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"I doubt that Valley of the Dolls would be allowed as a book report project in the present state of affairs in our school system. But I also knew I had to say that I had sinned and hate the book to get an A from Mrs. Fikes. So there is the conundrum of the South: eccentricity is an art form down there as long as you don't stray too far from the norm."
"All the violence -- and very much more -- portrayed in my book took place in 1565. The one thing I can say for certain is that no matter how bloody my novel is, the reality was unimaginably bloodier still. And so it is today all over the planet. Our masters shield us from these realities very successfully, but only for their own benefit, not for ours."
"Aristotle says that fiction should do one of two things: reflect the world as it is, or make it better. People sometimes forget that real women, even ones covered in nappies and shit and bleach etc., do not spend all their time thinking about dresses and princesses and kisses -- it’s women in stories that do that. And these are stories that make things worse. Most women out there are geeky in some way, and you’re right that not much fiction reflects this."
"[Sacred Games] was published in England actually without a glossary. The impression I get from most people reading it from the context and from reading the word again and again and finally figure out what it means, if not specifically, at least generally. It’s a common experience for anybody reading something from another culture. I grew up in India reading children’s British fiction and there were all these baffling foods like macaroons."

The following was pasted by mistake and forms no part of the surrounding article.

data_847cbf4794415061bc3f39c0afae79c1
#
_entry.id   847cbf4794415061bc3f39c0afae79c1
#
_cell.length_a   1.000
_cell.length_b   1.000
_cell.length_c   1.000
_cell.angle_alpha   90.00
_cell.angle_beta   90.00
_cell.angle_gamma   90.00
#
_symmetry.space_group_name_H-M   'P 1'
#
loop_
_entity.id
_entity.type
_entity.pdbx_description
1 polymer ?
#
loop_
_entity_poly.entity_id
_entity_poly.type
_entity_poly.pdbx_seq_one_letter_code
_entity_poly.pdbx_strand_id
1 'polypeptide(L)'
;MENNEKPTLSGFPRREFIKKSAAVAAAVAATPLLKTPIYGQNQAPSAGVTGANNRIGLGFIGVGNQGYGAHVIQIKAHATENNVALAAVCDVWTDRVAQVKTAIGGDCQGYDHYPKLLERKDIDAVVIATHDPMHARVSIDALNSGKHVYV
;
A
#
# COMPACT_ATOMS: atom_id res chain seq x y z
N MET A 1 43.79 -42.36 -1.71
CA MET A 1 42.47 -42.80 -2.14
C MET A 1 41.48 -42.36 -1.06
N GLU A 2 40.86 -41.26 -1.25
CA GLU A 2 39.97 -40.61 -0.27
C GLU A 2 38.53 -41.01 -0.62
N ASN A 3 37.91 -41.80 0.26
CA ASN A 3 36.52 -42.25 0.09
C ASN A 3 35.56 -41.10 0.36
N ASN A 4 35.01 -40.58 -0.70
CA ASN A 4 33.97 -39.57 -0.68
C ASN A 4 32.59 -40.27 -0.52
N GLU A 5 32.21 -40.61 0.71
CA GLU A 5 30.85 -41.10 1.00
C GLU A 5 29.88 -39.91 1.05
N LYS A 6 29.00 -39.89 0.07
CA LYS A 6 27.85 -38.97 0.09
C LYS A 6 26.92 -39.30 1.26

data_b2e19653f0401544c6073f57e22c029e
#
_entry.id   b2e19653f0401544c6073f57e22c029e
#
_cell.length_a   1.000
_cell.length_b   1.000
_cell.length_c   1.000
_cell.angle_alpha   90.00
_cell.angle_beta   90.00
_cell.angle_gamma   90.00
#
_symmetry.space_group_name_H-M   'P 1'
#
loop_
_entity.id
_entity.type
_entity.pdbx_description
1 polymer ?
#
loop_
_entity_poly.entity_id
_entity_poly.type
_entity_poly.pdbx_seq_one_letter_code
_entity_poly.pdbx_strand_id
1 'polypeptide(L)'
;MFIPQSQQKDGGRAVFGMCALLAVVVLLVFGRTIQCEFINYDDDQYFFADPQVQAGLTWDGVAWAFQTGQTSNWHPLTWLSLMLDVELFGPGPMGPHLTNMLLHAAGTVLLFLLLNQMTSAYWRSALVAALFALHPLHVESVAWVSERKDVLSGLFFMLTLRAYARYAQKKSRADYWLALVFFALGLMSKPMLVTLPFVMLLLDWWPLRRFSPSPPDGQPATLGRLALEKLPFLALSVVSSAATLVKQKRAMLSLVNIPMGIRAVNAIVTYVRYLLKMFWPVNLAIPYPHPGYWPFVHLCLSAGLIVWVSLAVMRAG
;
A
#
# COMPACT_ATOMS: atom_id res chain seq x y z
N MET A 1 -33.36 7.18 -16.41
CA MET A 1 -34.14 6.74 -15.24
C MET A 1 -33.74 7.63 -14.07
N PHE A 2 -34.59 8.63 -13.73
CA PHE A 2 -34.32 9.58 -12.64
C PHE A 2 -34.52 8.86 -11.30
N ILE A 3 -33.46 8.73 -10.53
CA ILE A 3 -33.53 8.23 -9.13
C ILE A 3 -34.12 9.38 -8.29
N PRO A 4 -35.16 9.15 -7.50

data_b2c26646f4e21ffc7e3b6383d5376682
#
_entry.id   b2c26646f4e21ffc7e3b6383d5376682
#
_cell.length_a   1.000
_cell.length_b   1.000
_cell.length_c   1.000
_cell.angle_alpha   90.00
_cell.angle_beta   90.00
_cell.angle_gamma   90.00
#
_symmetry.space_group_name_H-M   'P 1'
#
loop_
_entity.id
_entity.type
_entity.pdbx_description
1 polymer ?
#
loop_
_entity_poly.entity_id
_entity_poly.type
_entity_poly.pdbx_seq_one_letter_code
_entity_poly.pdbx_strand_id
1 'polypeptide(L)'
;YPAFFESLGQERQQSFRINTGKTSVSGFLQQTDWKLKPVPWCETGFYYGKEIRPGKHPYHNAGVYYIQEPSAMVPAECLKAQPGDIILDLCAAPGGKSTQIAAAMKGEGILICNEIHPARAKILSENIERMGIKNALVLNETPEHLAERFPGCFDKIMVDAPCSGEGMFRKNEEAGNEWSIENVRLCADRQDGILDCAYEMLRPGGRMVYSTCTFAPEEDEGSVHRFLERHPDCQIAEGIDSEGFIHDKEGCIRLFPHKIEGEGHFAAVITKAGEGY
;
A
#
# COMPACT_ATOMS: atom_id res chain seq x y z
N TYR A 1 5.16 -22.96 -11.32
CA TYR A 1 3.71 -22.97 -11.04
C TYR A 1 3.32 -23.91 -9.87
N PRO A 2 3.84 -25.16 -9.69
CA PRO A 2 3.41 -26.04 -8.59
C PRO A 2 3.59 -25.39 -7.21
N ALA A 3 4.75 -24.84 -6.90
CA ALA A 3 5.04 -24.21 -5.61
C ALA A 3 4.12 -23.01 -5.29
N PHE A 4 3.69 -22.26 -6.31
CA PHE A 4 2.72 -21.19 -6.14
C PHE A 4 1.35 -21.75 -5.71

"It’s true that [Dykes to Watch Out For] is not as financially viable as it would be to devote myself completely to books. It might be a smart thing, actually, but somehow I don’t think so. I feel Dykes is like a steady investment. A municipal bond. It has supported me for many years, not just financially, but as a really great outlet -- especially during the Bush administration. I think I would go insane without somewhere to vent this stuff."
"I felt, absolutely, when AIDS started that that was it, that there was no point in writing now. And yet I was able to write about it because of the columns in Christopher Street for which I was very grateful. It would have been obscene to fictionalize it at the time."
Literature is a civilizing medium. It gives polish, it covers up, but it also reveals and emphasizes. At times the task of a writer consists in playing off the face with the mask. So, yes, writing allows me to dig in very, very deeply and to be quite frank and public, sometimes even shameless, about what I've dug out... provided that in whatever I say there are built in 'mini-shelters' and 'loopholes.'"
“My book, African Psycho, is deeply rooted in Africa, and I needed to focus on an awkward character who is unable to commit a real murder -- Gregoire Nakobomayo. American Psycho’s Patrick Bateman is a product of America; he is rich -- the image of the successful Manhattan executive. Gregoire is the opposite. He is an orphan. He is poor. He lives on the street. He was adopted by a rich family, but it is not his world. He wants to resemble Angoualima, a mythical serial killer from the other Congo. Patrick Bateman is the perfect serial killer. Gregoire is just eternally awkward.”
"February 12 is the anniversary of Charles Darwin’s birthday (a birth date shared with Abraham Lincoln). Global events of commemoration and celebration mark every Darwin Day, but all previous festivities will pale next to the 2009 version, when the 200th anniversary of Darwin’s birth coincides with the 150th anniversary of publication of Origin of Species."
Barbara J. King